a device used to sum up a body of work that has come before, so that readers can move on to a new point
Purpose: to remind readers of the most crucial areas already covered before moving on to new but related ideas
"I have discussed cars and factories, and how these relate to global warming, but we have still to look at long-term atmospheric trends."
a device that is used to insert an aside or additional information into the main flow of your writing
"This continued for many years - some would say far longer than it should have - before a new brand of politician put an end to it."
A rhetorical device in which the writer breaks out of the flow of the writing to directly address a person or personified object.
So the sun set over Paris - Paris, my first love, sultry and secretive, how I wanted to hold you forever as the sun went down that summer day.
refers to the act of supplying a list of details about something
Purpose: used structurally to expand on a central idea, lending force to that idea by enumerating its many facets
"This is actually a multi-step process: Thank of an example, write in down, turn it in, and get a good grade."
"The renovation included a new spa, tennis court, pool, and lounge."
a way of ordering points to downplay the negatives so that readers feels less strongly about them
Purpose: to suggest the benefits more than outweigh the costs of the subject
"She can be quick to anger, but when you're in need, she'll always be there."
"The car is not pretty, but it runs great."
word or phrase characteristically used to describe a person or thing; descriptive phrase to characterize a person
" A healing wind blew through the diseased hospital."
"Richard the Lionheart."
A device in which unexpected items in a sentence are linked together by a shared word
"John lost his coat and his temper."
"He firmly held his tongue and her hand."
using a part of something to represent the whole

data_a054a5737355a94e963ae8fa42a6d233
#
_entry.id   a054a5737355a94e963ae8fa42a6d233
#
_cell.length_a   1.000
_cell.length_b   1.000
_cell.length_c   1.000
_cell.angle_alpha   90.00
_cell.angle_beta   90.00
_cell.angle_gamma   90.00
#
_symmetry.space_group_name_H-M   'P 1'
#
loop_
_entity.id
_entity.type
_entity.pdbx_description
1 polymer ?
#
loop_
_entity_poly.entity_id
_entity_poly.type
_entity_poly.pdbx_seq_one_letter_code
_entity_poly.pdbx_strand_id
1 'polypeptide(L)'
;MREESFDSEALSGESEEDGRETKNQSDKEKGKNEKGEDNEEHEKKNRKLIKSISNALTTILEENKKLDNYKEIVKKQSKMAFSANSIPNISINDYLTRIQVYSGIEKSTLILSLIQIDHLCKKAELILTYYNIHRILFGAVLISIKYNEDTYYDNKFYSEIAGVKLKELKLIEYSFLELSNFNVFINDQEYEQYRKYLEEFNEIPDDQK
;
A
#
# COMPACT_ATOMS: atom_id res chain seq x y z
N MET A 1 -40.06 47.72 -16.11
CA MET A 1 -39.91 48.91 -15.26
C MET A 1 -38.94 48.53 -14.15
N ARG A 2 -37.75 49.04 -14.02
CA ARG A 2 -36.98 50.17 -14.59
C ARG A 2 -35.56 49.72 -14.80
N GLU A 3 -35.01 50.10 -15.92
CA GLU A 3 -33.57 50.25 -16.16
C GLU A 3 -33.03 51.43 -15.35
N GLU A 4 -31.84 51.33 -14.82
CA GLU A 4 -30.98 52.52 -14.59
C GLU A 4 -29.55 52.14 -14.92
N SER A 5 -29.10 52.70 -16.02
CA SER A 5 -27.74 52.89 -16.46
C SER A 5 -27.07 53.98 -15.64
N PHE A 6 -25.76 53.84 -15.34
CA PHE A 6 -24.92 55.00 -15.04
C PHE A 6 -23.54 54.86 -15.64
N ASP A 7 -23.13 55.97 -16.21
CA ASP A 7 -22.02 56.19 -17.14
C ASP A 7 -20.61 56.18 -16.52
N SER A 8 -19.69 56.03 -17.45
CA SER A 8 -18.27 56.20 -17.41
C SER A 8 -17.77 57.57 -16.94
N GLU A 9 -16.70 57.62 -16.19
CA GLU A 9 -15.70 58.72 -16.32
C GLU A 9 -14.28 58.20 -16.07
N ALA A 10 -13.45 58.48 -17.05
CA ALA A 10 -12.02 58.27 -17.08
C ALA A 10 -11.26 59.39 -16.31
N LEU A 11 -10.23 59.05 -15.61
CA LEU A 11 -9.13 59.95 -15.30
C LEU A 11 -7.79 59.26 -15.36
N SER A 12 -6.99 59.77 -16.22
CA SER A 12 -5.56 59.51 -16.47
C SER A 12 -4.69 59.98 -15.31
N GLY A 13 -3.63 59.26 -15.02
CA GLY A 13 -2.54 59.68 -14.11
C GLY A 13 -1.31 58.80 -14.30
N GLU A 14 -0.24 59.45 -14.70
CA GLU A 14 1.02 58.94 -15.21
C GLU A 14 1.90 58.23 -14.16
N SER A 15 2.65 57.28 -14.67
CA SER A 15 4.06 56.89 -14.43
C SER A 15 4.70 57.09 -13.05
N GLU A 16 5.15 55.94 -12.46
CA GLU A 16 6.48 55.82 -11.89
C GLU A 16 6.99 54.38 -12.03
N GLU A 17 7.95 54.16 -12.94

"The captain shouted, 'All hands on deck.'"
refer to something closely related to the actual object
"I had to read Hemingway for a class"
purposefully arranging words in a sentence in an unexpected order
Purpose: to tweak the normal order of a sentence, making certain parts stand out or making the entire sentence jump off the page
"She wouldn't, for any reason whatsoever, to that smelly, foul, unlikable man, be married."
repetition of a word or phrase as the beginning of successive clauses
I need water, I need food, I need love, I need you.
The repetition of a group of words at the end of successive clauses
"...and that government of the people, by the people, for the people, shall not perish from the earth."
repetition of a word or phrase at the beginning and another at the end of successive clauses, i.e., simultaneous use of anaphora and epistrophe
"Against yourself you are calling him,
against the law you are calling him,
against the democratic situation you are calling him."
involves repeating a word or expression while adding more details to it, in order to emphasize what might otherwise be passed over
"This is a crisis. A large crisis. In fact, if you've got a moment, it's a twelve-story crisis with a magnificent entrance hall, carpeting throughout, 24-hour portage, and an enormous sign on the roof, saying 'This Is a Large Crisis.'"
involves listing a series of clauses with no conjunctions
Purpose: to imply a sense of immediacy, or to indicate multiple things happening at once, even though that may not be the case
"There were no rooms at the inn. We drove farther until we found a hotel. It was raining heavily and we got soaked on the way to the door. Our socks stank of mildew. We ate dinner there and talked little."
A figure of speech in which an object or animal is given human feelings, thoughts, or attitudes
"The flower danced under the sunlight."
Repetition of sounds at the beginning of words
"Why not waste a wild weekend at Westmore Water Park?"